How are the kids doing?

School nurses have an important role to play when identifying children’s mental health issues

For Anne*, the bullying began in pre-school in Saskatoon. By the age of six, she began purposely bruising herself and tearing away the skin surrounding her cuticles. The bullying continued – and worsened – when she reached grade seven and moved to London, Ont. By 13, Anne began using razors to cut her body. All the while, she was staying up late, overwhelmed with anxiety and unable to sleep. She was binge eating. Sometimes, she felt too depressed to leave the comfort of her bed. Multiple times, she attempted suicide. Anne felt alone, ugly, stupid and worthless. Now 18 and reflecting back on the experience, Anne figures she saw over 20 mental health professionals in a five-year period.

It’s estimated one in five Canadian youth have at least one mental health challenge. Whether it’s anxiety, depression or an eating disorder, a striking 70 per cent of mental health issues begin in either childhood or adolescence. Given these statistics, Ontario’s Comprehensive Mental Health and Addictions Strategy is welcome news. Targeting children and youth for the initial three years, the strategy – announced almost a year ago – sets out to identify mental illness earlier, offering youth faster access to supports. It’s a $257 million investment in future generations. Coupled with provincial anti-bullying legislation and a federal commitment to compile the best research on suicide prevention, there is renewed optimism for youth who may feel overlooked by the health system.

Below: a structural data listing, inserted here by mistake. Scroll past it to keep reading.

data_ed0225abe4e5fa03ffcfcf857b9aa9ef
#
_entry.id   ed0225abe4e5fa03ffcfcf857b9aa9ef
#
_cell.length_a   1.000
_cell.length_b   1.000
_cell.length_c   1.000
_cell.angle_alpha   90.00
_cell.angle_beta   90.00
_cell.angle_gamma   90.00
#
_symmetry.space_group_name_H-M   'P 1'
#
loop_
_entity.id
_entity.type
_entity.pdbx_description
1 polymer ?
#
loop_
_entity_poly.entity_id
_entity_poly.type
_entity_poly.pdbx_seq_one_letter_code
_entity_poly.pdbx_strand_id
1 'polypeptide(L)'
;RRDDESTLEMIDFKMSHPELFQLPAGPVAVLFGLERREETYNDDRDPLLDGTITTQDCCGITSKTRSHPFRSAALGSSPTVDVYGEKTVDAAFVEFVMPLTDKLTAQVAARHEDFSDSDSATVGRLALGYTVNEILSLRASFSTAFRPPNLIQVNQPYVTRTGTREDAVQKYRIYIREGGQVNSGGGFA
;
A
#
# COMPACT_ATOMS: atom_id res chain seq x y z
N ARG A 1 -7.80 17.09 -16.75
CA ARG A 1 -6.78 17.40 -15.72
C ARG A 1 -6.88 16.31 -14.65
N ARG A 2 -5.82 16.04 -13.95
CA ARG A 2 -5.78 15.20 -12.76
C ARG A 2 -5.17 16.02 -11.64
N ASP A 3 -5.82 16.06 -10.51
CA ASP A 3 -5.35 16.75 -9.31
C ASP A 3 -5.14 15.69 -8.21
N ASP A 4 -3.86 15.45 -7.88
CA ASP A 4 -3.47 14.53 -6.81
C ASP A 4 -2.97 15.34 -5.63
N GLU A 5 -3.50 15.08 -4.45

Christine Garinger, a mental health nurse for more than 17 years, met Anne in 2009 at mindyourmind, a mental health program for youth based in London. “Our job as nurses, or caregivers in any way, is to try to uncover hope,” she says. She remembers hearing Anne express dismay at never receiving the support and help she needed during her elementary and high school years. Anne didn’t exhibit behavioural problems, and was getting good grades. It may have been difficult for counsellors and teachers to see her need and perceive it as a cry for help, Garinger says.

Had a nurse been present at her school, Anne thinks her story might be different. Simply put, an RN may have made the hard times easier, she says.